Blizzard studio can plans to unionize due to “confrontational tactics”


Staff at Activision Blizzard studio Proletariat have dropped plans to form a union following alleged “confrontational tactics” by its CEO.

The Boston-based Proletariat officially became part of Activision Blizzard in July last year, with its staff put to work on veteran MMO World of Warcraft.

Last month, a group of 57 staff members announced plans to form the Proletariat Workers Alliance, a union seeking flexible time off, remote work as a permanent option, better communication over pay and assurances overtime would never be mandatory.

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The move followed pushes from QA staff at two other Activision Blizzard studios looking to unionise, including Call of Duty outfit Raven Software and Blizzard Albany, formerly Vicarious Visions, which now works on Diablo.

Both of those studios faced struggles achieving unionization. But with Proletariat, studio management has reportedly nipped plans in the bud.

“Unfortunately, Proletariat CEO Seth Sivak chose to follow Activision Blizzard’s lead and responded to the workers’ desire to form a union with confrontational tactics,” the Communication Workers of America (CWA) union said in a statement (thanks, “Like many founders, he took the workers’ concerns as a personal attack and held a series of meetings that demoralized and disempowered the group, making a free and fair election impossible.”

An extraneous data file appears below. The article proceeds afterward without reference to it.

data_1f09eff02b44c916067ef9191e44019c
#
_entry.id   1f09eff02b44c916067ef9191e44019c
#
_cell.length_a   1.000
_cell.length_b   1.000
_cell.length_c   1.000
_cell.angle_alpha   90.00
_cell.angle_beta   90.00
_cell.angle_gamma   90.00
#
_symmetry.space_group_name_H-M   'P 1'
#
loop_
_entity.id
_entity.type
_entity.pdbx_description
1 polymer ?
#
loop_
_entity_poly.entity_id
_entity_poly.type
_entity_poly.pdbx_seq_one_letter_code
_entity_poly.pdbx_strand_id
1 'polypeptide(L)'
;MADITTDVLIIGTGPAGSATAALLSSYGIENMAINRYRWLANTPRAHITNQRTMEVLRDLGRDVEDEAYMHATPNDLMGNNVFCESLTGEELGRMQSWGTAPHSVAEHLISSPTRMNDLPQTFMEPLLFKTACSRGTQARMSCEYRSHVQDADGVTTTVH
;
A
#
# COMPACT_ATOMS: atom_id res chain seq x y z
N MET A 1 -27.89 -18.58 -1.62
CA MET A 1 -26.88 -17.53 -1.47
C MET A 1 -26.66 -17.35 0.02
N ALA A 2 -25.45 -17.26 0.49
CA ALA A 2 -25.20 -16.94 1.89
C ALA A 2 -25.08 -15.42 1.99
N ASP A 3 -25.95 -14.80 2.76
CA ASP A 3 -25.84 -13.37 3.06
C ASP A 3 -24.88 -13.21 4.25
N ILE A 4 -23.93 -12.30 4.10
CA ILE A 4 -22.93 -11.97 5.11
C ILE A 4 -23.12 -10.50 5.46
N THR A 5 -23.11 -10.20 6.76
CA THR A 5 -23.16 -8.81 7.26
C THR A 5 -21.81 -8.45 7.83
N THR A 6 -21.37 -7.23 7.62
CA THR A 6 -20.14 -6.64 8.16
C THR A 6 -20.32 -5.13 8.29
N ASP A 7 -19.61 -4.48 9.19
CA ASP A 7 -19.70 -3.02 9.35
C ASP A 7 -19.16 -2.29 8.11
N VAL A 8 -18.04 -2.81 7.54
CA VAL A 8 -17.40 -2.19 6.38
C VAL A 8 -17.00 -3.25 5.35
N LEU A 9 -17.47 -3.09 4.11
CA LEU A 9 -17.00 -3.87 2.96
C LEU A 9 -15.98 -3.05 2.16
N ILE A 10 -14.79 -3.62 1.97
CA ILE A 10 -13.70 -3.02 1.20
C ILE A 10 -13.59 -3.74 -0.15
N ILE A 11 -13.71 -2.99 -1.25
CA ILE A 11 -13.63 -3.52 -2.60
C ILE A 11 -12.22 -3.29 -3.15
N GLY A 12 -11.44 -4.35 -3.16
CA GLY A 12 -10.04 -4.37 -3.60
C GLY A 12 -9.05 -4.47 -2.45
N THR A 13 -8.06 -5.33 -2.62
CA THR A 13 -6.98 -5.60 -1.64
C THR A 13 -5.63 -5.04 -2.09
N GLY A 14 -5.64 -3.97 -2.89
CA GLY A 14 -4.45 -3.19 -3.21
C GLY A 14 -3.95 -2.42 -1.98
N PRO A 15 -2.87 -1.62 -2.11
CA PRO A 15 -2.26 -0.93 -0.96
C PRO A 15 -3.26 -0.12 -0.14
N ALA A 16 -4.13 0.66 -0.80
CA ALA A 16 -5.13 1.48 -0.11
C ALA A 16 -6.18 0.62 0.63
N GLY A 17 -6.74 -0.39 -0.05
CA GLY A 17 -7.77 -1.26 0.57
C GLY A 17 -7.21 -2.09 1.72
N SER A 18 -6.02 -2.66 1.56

Not all video game worker unionization efforts are hitting issues. Indeed, the CWA has an agreement with Microsoft that it will support the latter’s Activision Blizzard buyout if it guarantees not to interfere in unionization plans.

This recently resulted in Microsoft voluntarily recognizing a 300-person union of ZeniMax Studios testerswhose staff are housed across Dishonored developer Arkane, Skyrim maker Bethesda and Doom dev id Software, and who are currently working on 2023 Xbox exclusives Redfall and Starfield.

“As we have seen at Microsoft’s Zenimax studio, there is another path forward, one that empowers workers through a free and fair process, without intimidation or manipulation by the employer,” the CWA concluded. “We will continue to advocate alongside workers in the video game industry for better working conditions, higher standards and a union voice.”


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